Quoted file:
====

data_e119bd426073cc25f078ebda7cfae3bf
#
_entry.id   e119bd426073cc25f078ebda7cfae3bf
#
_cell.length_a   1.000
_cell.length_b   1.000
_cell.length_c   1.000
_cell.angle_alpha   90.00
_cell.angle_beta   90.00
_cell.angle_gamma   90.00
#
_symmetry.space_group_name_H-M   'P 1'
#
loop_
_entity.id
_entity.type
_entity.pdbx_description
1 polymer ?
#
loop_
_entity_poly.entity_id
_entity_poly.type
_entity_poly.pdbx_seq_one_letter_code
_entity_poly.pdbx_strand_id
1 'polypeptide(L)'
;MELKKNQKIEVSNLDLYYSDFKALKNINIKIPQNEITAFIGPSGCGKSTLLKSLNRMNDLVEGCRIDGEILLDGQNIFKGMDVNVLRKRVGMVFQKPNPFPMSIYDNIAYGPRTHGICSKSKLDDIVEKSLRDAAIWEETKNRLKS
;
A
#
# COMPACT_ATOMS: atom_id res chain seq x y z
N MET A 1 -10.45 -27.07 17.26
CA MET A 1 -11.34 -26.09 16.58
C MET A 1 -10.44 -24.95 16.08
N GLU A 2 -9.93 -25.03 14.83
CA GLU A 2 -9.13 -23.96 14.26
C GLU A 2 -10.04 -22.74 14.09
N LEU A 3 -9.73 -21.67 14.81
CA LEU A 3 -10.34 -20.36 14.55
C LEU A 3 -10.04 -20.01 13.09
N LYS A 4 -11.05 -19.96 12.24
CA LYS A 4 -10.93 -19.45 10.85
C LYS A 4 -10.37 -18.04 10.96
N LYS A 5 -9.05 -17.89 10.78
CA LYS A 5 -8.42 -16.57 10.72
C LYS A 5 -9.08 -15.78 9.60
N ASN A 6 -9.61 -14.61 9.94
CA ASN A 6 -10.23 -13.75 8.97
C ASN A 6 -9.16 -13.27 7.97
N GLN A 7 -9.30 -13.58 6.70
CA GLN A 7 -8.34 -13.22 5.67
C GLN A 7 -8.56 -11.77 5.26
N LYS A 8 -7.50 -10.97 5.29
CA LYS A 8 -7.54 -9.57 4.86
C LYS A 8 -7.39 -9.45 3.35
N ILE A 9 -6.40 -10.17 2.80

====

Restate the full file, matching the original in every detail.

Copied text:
data_e119bd426073cc25f078ebda7cfae3bf
#
_entry.id   e119bd426073cc25f078ebda7cfae3bf
#
_cell.length_a   1.000
_cell.length_b   1.000
_cell.length_c   1.000
_cell.angle_alpha   90.00
_cell.angle_beta   90.00
_cell.angle_gamma   90.00
#
_symmetry.space_group_name_H-M   'P 1'
#
loop_
_entity.id
_entity.type
_entity.pdbx_description
1 polymer ?
#
loop_
_entity_poly.entity_id
_entity_poly.type
_entity_poly.pdbx_seq_one_letter_code
_entity_poly.pdbx_strand_id
1 'polypeptide(L)'
;MELKKNQKIEVSNLDLYYSDFKALKNINIKIPQNEITAFIGPSGCGKSTLLKSLNRMNDLVEGCRIDGEILLDGQNIFKGMDVNVLRKRVGMVFQKPNPFPMSIYDNIAYGPRTHGICSKSKLDDIVEKSLRDAAIWEETKNRLKS
;
A
#
# COMPACT_ATOMS: atom_id res chain seq x y z
N MET A 1 -10.45 -27.07 17.26
CA MET A 1 -11.34 -26.09 16.58
C MET A 1 -10.44 -24.95 16.08
N GLU A 2 -9.93 -25.03 14.83
CA GLU A 2 -9.13 -23.96 14.26
C GLU A 2 -10.04 -22.74 14.09
N LEU A 3 -9.73 -21.67 14.81
CA LEU A 3 -10.34 -20.36 14.55
C LEU A 3 -10.04 -20.01 13.09
N LYS A 4 -11.05 -19.96 12.24
CA LYS A 4 -10.93 -19.45 10.85
C LYS A 4 -10.37 -18.04 10.96
N LYS A 5 -9.05 -17.89 10.78
CA LYS A 5 -8.42 -16.57 10.72
C LYS A 5 -9.08 -15.78 9.60
N ASN A 6 -9.61 -14.61 9.94
CA ASN A 6 -10.23 -13.75 8.97
C ASN A 6 -9.16 -13.27 7.97
N GLN A 7 -9.30 -13.58 6.70
CA GLN A 7 -8.34 -13.22 5.67
C GLN A 7 -8.56 -11.77 5.26
N LYS A 8 -7.50 -10.97 5.29
CA LYS A 8 -7.54 -9.57 4.86
C LYS A 8 -7.39 -9.45 3.35
N ILE A 9 -6.40 -10.17 2.80